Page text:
Bailey Webster writes about industrial hemp, an up and coming crop with mostly non-food uses, although the seeds are finding favor, touted as a “superfood”. Brittany Olsen writes about the MOSES farm mentorship program, Teresa Wiemerslage writes about the Food Safety Modernization Act Produce Safety Regulation and Laura Jessee Livingston writes about a new apprenticeship program training farm managers.

Carlos Valencia and his dog, Paco, live on a farm in rural Kansas. He has faced numerous issues with officials and vandals that have prevented him from achieving his farming goals. Photo submitted

Another article by Bailey Webster explores a shocking case that looks like racism in rural Kansas (although of course it could be almost anywhere). Kansas farmer Carlos Valencia, who is is black and Hispanic, began managing a farm in Norton, Kansas that was owned by Golden Duck LLC in 2007. He was working for equity in the farm, rather than for wages, with the goal of owning it himself one day. He planned to raise poultry, and had submitted documents to the Kansas Department of Health and Environment to get farm operating permits to raise geese on a commercial scale. The paperwork was taking a long time, and if he was to raise geese that year and earn his living, he needed to get goslings on the farm while they were available. Geese do not produce young year-round, only February-June. Fully expecting to get his permits (the previous farmers there had an industrial hog unit), he bought 20,000 goslings. This sounds like a huge number to me, but I understand from the article that this is a modest start. In June, disaster struck in the form of an unusually strong hail storm that killed 800 of Valencia’s young geese. He chose a common practice on poultry farms: incinerating them. The local authorities caught wind of it, and worried that the poultry had died of disease. The USDA and the state biopsied the dead birds to check for disease, and found that there was no disease present. Continue reading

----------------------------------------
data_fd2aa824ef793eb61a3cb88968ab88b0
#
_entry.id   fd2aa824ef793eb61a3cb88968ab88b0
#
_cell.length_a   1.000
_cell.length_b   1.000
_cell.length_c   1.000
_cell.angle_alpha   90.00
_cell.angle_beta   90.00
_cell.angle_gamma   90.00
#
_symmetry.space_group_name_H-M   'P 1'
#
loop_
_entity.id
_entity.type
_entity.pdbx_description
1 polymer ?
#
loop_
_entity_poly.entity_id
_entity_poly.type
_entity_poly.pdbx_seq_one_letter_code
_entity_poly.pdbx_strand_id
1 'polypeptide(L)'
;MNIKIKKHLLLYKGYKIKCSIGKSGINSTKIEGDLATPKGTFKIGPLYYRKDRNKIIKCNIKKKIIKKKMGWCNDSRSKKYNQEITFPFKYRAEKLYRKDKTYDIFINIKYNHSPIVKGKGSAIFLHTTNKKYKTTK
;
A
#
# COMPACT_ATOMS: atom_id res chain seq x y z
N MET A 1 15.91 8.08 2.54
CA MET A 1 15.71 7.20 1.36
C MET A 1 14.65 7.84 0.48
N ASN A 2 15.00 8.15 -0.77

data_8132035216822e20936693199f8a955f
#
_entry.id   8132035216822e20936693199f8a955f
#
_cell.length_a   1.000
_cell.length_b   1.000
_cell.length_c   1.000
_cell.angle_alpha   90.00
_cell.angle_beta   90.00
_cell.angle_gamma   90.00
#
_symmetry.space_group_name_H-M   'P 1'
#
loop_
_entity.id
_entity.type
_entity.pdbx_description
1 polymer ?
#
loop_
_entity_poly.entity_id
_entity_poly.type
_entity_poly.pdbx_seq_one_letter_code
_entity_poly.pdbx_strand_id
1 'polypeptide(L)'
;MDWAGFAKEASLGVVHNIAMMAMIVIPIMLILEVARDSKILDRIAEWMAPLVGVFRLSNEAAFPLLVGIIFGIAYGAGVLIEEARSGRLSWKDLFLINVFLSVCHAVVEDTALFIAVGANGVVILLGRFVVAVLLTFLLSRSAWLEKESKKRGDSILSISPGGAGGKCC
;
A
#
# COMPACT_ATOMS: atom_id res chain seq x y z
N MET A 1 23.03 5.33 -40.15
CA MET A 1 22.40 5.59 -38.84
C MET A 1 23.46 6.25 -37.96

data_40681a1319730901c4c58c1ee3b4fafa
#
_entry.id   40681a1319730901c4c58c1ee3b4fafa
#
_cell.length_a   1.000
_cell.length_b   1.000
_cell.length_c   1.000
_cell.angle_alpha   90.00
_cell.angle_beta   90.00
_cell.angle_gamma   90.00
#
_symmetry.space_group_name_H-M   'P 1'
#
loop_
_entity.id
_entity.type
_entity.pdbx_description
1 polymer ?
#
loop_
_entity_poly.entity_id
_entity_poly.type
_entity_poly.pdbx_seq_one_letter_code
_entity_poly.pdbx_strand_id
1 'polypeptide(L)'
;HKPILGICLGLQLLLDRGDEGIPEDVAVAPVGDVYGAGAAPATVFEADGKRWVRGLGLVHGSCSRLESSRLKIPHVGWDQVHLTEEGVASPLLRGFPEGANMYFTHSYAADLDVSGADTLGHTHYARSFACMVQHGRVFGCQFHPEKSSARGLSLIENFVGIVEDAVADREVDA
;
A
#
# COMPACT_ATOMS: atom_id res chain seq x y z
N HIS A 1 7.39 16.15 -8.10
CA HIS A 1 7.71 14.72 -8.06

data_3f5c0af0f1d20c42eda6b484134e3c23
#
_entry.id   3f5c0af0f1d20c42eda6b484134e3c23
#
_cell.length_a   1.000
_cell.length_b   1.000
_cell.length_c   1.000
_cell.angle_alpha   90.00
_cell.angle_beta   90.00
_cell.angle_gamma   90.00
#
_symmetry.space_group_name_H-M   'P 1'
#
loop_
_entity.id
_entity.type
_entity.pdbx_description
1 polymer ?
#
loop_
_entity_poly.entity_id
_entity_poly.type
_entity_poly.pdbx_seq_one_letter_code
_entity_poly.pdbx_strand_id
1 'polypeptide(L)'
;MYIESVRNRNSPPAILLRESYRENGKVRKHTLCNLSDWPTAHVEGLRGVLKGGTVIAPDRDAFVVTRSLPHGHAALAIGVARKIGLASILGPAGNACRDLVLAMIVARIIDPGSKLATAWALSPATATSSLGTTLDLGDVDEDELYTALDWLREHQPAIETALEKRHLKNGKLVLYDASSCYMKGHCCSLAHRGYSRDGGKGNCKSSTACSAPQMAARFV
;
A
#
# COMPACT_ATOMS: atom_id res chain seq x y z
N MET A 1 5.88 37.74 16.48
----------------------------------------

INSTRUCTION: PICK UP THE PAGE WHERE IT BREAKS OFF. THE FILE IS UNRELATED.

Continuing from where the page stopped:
BCS Berta Plow, Proofreading The Year-Round Hoophouse, Tomato Foliage Diseases

Our new equipment – a Berta rotary plow.
Photo Pam Dawling

In recent years we have mostly hand-shoveled the paths between our 90ft x 4ft raised beds. If we have two neighboring beds ready to prepare at the same time, we might use the hiller-furrower on our BCS 732 walk-behind tiller. But frankly that didn’t do as good a job as the old Troybilt hiller-furrower we used to have, and if you went off-course, there was no chance of a re-run to fix it. With the Troybilt you could fix a wiggle by steering hard on a re-run, but the BCS wouldn’t co-operate on that. So there was less incentive to use the BCS. We would measure and flag the bed, and have a person with a shovel at each end of each path, shoveling towards each other. Then we raked the bed, breaking up the big shovel-dollops.

Using the Berta rotary plow to make paths between our raised beds.
Photo Pam Dawling

Now we have a Berta Rotary Plow from Earth Tools BCS, and we are hopping with joy. It is easy to fit and unfit on our BCS, easy to use and does a lovely job. We flag the midline of the path, plow up one side of the path and back down the other. We get straighter paths, beds almost ready to use (no shovel-dollops!), and we save a lot of time, and don’t feel so tired!